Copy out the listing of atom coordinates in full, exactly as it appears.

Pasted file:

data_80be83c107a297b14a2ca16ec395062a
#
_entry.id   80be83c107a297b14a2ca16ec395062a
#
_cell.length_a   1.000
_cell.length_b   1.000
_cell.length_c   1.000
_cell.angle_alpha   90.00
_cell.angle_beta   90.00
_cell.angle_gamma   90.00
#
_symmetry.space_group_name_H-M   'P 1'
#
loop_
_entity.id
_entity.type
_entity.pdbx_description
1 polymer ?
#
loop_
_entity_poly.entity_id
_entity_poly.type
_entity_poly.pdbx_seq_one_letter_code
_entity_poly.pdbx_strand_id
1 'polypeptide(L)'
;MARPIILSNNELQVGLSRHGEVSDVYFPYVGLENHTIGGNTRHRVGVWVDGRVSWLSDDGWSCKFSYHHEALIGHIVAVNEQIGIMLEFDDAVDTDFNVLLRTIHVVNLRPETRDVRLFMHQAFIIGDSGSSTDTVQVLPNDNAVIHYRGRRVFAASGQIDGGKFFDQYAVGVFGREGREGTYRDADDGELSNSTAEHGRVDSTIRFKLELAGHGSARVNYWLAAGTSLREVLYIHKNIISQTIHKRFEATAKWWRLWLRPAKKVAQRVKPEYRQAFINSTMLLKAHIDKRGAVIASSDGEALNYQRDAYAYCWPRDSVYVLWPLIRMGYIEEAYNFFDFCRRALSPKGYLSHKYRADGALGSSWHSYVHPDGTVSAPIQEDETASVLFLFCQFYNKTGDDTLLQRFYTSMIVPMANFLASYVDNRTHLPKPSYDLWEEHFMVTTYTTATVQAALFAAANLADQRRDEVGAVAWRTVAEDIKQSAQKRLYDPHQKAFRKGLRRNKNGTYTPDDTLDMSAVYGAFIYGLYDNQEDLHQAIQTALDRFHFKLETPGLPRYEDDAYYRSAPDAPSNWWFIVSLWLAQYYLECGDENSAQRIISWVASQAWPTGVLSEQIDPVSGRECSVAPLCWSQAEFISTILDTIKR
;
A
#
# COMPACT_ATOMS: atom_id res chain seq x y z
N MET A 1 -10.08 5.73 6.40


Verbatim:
data_80be83c107a297b14a2ca16ec395062a
#
_entry.id   80be83c107a297b14a2ca16ec395062a
#
_cell.length_a   1.000
_cell.length_b   1.000
_cell.length_c   1.000
_cell.angle_alpha   90.00
_cell.angle_beta   90.00
_cell.angle_gamma   90.00
#
_symmetry.space_group_name_H-M   'P 1'
#
loop_
_entity.id
_entity.type
_entity.pdbx_description
1 polymer ?
#
loop_
_entity_poly.entity_id
_entity_poly.type
_entity_poly.pdbx_seq_one_letter_code
_entity_poly.pdbx_strand_id
1 'polypeptide(L)'
;MARPIILSNNELQVGLSRHGEVSDVYFPYVGLENHTIGGNTRHRVGVWVDGRVSWLSDDGWSCKFSYHHEALIGHIVAVNEQIGIMLEFDDAVDTDFNVLLRTIHVVNLRPETRDVRLFMHQAFIIGDSGSSTDTVQVLPNDNAVIHYRGRRVFAASGQIDGGKFFDQYAVGVFGREGREGTYRDADDGELSNSTAEHGRVDSTIRFKLELAGHGSARVNYWLAAGTSLREVLYIHKNIISQTIHKRFEATAKWWRLWLRPAKKVAQRVKPEYRQAFINSTMLLKAHIDKRGAVIASSDGEALNYQRDAYAYCWPRDSVYVLWPLIRMGYIEEAYNFFDFCRRALSPKGYLSHKYRADGALGSSWHSYVHPDGTVSAPIQEDETASVLFLFCQFYNKTGDDTLLQRFYTSMIVPMANFLASYVDNRTHLPKPSYDLWEEHFMVTTYTTATVQAALFAAANLADQRRDEVGAVAWRTVAEDIKQSAQKRLYDPHQKAFRKGLRRNKNGTYTPDDTLDMSAVYGAFIYGLYDNQEDLHQAIQTALDRFHFKLETPGLPRYEDDAYYRSAPDAPSNWWFIVSLWLAQYYLECGDENSAQRIISWVASQAWPTGVLSEQIDPVSGRECSVAPLCWSQAEFISTILDTIKR
;
A
#
# COMPACT_ATOMS: atom_id res chain seq x y z
N MET A 1 -10.08 5.73 6.40